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I have a dataframe that looks like this:

       person n start end
1         sam 6     0   6
2        greg 5     6  11
3     teacher 4    11  15
4         sam 4    15  19
5        greg 5    19  24
6       sally 5    24  29
7        greg 4    29  33
8         sam 3    33  36
9       sally 5    36  41
10 researcher 6    41  47
11       greg 6    47  53

Where start and end are times or durations (sam spoke from 0 to 6; greg from 6 to 11 etc.). n is how long (in this case # of words) the person spoke. I want to plot this as a time line in base R (I eventually may ask a similar question using ggplot2 but this answer is specific to base R [when I say base I mean the packages that come with a standard install]).

The y axis will be by person and the x axis will be time. Hopefully the final product looks something like this for the data above:

Timeline_Graph

I would like to use base R to make this. I'm not sure how to approach this. My thoughts are to use a dot plot and plot a dotplot but leave out the dots. Then go over this with square end segments. I'm not sure about how this will work since the segments need numeric x and y points to make the segments and the y axis is categorical. Another thought is to convert the factors to numeric (assign each factor a number) and plot as a blank scatterplot and then go over with square end line segments. This could be a powerful tool in my field looking at speech patterns.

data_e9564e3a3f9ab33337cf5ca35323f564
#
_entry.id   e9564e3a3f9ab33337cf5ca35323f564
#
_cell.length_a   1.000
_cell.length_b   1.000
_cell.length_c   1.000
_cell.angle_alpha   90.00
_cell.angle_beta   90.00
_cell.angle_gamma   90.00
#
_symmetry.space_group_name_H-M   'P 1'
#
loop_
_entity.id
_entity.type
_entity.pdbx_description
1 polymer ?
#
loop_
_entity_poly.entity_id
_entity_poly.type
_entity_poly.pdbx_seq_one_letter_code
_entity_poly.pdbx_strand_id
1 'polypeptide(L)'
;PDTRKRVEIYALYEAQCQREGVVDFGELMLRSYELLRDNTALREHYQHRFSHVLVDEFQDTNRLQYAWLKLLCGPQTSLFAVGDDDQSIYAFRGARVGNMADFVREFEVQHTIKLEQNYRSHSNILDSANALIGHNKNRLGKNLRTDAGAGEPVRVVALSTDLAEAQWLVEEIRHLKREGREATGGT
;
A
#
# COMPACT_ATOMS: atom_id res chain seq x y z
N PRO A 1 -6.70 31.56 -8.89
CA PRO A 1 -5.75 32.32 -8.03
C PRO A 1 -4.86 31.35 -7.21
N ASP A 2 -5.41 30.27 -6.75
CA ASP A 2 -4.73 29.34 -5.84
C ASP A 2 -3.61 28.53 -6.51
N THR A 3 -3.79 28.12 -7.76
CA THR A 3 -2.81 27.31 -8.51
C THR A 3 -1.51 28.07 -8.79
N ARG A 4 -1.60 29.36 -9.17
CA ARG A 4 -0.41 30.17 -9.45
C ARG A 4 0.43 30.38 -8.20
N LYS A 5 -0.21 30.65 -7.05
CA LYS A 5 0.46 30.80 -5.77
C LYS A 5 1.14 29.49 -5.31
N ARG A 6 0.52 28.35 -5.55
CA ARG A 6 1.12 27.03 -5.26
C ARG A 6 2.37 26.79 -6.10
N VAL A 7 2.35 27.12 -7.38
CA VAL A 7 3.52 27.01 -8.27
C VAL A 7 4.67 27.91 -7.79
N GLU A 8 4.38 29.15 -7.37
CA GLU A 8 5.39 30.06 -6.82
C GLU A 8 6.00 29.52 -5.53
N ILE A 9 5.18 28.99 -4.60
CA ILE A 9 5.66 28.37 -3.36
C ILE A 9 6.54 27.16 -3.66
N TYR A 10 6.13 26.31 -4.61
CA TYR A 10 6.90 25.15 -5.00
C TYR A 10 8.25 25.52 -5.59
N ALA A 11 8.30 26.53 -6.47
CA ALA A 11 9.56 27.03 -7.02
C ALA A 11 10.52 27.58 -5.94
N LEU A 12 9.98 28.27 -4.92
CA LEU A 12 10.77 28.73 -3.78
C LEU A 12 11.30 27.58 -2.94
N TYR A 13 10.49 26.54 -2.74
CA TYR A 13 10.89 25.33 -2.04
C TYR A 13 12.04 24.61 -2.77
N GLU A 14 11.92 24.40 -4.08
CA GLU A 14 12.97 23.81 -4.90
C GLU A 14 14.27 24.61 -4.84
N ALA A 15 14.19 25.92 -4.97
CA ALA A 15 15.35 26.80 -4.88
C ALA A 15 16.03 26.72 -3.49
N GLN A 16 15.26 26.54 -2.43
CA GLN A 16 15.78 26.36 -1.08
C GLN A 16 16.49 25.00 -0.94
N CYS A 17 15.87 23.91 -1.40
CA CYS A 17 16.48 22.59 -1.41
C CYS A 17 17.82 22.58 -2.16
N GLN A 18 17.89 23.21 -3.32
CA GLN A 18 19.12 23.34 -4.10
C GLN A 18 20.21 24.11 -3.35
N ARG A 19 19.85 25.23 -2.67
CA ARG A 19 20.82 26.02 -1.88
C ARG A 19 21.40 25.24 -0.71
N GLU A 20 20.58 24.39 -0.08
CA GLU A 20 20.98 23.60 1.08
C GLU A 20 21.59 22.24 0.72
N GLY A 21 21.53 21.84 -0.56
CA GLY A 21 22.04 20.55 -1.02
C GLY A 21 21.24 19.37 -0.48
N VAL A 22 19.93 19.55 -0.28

I thank you in advance for your help.

PS the argument for square ended line segments is segments(... , lend=2) to save time looking this information up for those not familiar with all the segment arguments.

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3 Answers 3

up vote 6 down vote accepted

While the y-axis is categorical all you need to do is assign numbers to the categories (1:5) and track them. Using the default as.numeric() of the factor will usually number them alphabetically but you should check anyway. Make your plot with the xaxt = 'n' argument. Then use the axis() command to put in a y-axis.

axis(2, 1:5, myLabels)

Keep in mind that whenever you're plotting the only way to place things is with a number. Categorical x or y values are always just the numbers 1:nCategories with category name labels in place of the numbers on the axis.

Something like the following gets you close enough (assuming your data.frame object is called datf)...

datf$pNum <- as.numeric(datf$person)
plot(datf$pNum, xlim = c(0, 53), type = 'n', yaxt = 'n', xlab ='Duration (words)', ylab = 'person', main = 'Speech Duration')
axis(2, 1:5, sort(unique(datf$person)), las = 2, cex.axis = 0.75)
with(datf, segments(start, pNum, end, pNum, lwd = 3, lend=2))
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very nice. That does pretty near what I asked for (within the base parameter) and I can take it from here. Very nice work. –  Tyler Rinker Mar 25 '12 at 19:05
    
I hope you don't mind, but I slipped the piece of code , lend=2 into your segments use. –  Tyler Rinker Mar 25 '12 at 19:07
    
no prob... :).- –  John Mar 25 '12 at 21:07
    
Care to add image of the result? –  Roman Luštrik Apr 30 '12 at 18:46
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You say you want a base R solution, but you don't say why. Since this is one line of code in ggplot, I show this anyway.

library(ggplot2)
ggplot(dat, aes(colour=person)) + 
    geom_segment(aes(x=start, xend=end, y=person, yend=person), size=3) +
    xlab("Duration")

enter image description here

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it sounds like he's avoided all other outside dependencies for a package he's developing, and is trying to keep it that way: stackoverflow.com/questions/9857787/…. –  Chase Mar 25 '12 at 18:31